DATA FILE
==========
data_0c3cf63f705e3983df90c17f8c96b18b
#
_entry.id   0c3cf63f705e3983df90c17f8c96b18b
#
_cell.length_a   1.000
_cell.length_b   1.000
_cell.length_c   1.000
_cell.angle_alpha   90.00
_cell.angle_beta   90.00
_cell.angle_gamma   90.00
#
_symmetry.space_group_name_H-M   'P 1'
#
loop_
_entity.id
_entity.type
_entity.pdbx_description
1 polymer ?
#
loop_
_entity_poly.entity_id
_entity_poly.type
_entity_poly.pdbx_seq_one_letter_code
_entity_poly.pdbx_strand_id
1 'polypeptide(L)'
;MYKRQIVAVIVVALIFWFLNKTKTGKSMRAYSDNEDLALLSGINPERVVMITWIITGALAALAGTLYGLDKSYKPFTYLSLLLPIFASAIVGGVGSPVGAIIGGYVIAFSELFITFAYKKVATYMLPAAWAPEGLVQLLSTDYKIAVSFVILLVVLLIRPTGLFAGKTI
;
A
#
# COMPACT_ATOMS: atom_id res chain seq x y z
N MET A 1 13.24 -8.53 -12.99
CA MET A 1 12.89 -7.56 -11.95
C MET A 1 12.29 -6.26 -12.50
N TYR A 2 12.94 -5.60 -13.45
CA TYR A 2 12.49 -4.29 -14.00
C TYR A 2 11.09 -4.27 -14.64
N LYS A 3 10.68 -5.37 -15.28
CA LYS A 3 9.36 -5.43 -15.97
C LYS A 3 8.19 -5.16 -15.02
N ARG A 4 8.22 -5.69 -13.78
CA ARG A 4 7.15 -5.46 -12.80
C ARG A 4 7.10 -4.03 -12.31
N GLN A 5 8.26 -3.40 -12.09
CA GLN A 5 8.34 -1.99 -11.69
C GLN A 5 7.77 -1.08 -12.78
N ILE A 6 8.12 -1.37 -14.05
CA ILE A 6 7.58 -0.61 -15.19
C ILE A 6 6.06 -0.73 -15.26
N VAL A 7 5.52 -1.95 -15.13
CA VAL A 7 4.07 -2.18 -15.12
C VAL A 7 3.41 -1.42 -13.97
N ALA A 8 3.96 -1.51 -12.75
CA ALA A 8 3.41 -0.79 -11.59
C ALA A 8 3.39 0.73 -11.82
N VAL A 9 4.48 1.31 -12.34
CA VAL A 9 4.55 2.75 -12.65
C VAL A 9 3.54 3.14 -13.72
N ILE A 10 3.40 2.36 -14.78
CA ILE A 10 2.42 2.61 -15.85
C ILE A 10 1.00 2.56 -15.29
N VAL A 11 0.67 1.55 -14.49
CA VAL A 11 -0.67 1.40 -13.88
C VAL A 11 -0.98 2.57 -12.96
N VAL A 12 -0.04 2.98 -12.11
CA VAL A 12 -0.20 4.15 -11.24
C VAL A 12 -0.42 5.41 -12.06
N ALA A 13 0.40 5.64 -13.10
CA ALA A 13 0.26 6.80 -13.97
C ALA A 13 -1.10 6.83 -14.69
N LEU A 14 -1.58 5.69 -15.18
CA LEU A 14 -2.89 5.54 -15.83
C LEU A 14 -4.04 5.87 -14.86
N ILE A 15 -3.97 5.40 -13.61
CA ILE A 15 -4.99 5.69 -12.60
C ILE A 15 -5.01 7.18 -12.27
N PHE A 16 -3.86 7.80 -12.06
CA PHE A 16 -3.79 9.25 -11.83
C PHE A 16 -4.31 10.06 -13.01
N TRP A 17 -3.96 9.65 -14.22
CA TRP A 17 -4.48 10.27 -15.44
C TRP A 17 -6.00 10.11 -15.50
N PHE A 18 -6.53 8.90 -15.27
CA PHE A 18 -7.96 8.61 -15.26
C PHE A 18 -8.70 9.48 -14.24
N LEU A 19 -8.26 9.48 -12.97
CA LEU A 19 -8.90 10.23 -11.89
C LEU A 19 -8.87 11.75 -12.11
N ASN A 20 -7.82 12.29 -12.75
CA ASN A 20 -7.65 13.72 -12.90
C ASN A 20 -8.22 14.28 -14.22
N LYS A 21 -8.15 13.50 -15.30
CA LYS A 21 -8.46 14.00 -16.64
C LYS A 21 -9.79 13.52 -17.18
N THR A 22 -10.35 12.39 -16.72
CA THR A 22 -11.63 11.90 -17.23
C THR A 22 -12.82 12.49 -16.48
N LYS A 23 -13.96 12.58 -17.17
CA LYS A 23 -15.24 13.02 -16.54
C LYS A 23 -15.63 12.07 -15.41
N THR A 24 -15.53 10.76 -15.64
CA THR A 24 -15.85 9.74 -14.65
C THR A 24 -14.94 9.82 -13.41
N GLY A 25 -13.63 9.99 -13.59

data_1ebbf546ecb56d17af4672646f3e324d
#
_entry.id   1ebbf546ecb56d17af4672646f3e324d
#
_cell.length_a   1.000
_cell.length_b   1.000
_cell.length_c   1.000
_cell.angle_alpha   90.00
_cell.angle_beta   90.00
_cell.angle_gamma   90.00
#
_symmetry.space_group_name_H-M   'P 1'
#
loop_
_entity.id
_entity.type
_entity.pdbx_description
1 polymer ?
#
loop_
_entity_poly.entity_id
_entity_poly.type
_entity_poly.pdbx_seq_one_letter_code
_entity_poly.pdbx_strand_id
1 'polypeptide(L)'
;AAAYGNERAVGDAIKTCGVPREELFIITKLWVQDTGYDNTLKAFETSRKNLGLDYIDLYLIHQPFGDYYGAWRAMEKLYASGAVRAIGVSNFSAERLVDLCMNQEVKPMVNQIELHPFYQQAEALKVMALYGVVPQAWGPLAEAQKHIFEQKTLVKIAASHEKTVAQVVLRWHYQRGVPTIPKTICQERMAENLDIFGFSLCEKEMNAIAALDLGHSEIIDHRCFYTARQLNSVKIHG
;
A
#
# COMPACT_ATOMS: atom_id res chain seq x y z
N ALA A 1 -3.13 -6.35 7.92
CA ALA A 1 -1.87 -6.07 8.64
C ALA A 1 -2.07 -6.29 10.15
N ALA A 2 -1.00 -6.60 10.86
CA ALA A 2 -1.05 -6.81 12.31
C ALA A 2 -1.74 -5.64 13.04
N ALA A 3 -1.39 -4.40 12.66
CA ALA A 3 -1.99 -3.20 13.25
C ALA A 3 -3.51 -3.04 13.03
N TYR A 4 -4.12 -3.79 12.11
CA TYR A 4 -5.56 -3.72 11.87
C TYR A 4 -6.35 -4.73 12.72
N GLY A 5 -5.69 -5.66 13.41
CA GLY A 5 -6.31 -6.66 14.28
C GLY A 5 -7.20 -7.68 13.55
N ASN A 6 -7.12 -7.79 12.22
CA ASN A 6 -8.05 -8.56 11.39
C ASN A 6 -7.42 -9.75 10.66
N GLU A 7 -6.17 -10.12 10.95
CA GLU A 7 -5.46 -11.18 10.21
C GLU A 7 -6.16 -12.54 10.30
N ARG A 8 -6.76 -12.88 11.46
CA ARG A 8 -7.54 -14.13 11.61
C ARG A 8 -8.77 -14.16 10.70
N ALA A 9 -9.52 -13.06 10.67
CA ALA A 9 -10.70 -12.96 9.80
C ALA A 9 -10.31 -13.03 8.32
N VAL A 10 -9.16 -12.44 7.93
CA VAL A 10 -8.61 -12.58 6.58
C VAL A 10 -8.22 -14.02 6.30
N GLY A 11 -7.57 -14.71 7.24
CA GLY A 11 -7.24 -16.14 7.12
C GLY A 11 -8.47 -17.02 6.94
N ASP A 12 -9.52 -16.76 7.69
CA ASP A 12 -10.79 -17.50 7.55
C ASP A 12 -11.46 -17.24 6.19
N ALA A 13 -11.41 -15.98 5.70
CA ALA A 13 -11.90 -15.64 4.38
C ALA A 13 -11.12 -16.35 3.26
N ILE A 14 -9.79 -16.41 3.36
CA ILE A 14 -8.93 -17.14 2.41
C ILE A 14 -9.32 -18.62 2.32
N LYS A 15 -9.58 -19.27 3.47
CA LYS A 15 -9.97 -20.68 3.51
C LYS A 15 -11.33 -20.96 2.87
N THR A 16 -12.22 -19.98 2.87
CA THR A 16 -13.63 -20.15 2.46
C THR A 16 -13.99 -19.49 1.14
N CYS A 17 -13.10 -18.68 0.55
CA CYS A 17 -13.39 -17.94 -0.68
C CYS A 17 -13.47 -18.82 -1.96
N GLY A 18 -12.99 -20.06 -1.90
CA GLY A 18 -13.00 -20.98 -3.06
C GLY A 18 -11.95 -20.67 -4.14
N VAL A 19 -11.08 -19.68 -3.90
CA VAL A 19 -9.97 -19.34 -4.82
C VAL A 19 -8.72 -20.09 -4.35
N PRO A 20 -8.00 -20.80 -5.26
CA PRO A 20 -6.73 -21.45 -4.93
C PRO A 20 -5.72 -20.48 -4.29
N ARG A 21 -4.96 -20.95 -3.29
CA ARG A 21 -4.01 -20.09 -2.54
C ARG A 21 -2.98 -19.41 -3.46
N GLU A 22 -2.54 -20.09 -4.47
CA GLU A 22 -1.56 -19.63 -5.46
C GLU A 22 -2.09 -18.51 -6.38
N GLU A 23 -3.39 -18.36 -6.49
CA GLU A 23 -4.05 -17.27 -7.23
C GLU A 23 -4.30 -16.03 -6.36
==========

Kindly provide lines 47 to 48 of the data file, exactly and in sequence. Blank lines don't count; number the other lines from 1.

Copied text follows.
CA ILE A 6 7.58 -0.61 -15.19
C ILE A 6 6.06 -0.73 -15.26